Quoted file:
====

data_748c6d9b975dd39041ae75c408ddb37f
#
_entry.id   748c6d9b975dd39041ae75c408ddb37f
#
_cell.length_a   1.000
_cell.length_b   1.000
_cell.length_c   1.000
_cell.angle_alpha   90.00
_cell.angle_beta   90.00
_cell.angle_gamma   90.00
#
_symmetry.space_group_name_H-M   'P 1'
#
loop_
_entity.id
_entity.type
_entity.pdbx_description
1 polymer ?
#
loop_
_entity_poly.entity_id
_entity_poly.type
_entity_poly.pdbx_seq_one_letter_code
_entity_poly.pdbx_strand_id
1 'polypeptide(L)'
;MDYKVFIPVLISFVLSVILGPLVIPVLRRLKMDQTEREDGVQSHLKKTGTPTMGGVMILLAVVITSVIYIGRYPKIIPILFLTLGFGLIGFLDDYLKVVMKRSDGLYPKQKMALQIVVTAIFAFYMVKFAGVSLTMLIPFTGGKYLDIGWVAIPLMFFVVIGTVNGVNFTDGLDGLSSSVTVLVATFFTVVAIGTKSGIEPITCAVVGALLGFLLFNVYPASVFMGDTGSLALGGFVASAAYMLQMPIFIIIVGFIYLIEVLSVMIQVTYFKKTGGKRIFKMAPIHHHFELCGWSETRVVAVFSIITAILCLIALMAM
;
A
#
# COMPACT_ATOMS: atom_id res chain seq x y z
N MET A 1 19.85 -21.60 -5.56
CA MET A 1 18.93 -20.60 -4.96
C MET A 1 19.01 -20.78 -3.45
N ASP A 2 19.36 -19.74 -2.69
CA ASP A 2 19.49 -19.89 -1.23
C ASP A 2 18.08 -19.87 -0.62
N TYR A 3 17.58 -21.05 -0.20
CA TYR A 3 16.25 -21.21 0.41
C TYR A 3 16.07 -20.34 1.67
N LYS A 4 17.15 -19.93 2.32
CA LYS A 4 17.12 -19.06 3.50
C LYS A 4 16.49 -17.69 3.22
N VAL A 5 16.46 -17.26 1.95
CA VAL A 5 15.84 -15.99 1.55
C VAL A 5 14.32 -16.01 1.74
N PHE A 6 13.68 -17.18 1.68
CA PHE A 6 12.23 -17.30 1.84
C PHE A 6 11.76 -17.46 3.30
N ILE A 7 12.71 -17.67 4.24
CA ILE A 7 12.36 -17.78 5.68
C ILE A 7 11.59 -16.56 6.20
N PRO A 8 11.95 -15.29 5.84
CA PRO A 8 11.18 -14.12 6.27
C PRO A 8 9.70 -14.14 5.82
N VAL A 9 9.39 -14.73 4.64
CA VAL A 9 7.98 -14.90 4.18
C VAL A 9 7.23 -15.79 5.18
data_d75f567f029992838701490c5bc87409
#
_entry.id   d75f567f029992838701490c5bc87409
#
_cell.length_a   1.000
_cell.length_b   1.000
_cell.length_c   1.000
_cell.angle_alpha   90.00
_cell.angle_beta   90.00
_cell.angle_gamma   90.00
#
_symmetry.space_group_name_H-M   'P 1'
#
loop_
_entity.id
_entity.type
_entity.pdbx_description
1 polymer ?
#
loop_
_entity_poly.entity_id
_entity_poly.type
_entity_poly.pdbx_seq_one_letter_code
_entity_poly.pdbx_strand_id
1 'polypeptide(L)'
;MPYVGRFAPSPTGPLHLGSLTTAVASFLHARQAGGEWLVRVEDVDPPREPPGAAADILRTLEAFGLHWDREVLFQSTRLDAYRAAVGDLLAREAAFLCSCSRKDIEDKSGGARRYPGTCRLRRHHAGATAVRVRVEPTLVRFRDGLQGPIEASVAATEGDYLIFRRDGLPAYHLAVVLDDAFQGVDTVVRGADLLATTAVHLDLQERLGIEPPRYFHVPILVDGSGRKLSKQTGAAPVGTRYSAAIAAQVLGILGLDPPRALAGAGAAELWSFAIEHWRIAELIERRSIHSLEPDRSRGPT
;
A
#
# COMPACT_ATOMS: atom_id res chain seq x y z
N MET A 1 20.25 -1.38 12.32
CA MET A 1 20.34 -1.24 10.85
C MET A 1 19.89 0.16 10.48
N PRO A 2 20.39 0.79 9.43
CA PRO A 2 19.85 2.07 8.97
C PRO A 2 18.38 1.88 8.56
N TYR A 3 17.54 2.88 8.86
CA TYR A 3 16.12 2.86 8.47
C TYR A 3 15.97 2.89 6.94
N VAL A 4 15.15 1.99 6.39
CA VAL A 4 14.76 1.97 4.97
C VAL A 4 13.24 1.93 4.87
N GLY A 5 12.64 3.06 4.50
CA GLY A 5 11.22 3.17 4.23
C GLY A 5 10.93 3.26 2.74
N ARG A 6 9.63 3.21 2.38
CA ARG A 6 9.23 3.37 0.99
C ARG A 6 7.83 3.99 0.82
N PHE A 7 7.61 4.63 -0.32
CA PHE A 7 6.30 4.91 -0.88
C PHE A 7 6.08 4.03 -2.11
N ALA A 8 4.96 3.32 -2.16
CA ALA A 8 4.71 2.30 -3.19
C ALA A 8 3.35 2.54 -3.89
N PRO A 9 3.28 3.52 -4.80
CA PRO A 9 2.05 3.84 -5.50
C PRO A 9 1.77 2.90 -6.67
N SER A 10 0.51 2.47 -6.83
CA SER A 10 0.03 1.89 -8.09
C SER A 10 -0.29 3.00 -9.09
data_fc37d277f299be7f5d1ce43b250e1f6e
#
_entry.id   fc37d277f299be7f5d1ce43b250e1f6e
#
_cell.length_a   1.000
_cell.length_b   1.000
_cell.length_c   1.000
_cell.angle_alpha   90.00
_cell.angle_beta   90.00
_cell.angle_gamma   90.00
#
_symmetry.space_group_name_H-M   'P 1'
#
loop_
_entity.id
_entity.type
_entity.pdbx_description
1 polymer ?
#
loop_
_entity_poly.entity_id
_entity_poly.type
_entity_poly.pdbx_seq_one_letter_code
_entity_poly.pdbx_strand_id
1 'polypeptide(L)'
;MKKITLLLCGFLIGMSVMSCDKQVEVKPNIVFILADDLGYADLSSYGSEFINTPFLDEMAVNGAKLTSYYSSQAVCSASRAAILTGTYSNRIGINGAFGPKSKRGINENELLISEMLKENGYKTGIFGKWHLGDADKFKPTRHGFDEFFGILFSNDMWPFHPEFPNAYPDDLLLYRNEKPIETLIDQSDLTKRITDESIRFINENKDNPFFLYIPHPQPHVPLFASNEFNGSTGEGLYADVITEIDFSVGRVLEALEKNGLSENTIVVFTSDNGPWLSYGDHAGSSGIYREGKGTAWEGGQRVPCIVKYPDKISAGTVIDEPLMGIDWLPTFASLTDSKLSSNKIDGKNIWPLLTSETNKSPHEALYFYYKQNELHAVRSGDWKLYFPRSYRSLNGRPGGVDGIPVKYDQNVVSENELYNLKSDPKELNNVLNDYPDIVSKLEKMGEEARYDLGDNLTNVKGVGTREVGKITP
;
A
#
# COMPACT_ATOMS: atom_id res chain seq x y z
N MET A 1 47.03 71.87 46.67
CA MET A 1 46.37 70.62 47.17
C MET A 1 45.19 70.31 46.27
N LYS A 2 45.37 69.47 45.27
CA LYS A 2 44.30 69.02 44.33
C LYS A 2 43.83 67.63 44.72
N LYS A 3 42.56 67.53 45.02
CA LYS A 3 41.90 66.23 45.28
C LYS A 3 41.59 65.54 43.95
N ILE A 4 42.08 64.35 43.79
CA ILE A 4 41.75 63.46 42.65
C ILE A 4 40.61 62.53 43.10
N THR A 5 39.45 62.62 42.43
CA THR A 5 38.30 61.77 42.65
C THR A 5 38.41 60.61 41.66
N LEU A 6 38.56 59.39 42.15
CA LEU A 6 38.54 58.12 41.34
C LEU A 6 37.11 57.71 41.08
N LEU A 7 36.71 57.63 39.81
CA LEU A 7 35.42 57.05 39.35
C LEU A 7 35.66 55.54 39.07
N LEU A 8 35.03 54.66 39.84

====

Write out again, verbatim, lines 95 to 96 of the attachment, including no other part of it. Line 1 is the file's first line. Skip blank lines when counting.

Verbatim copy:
CA TYR A 3 16.12 2.86 8.47
C TYR A 3 15.97 2.89 6.94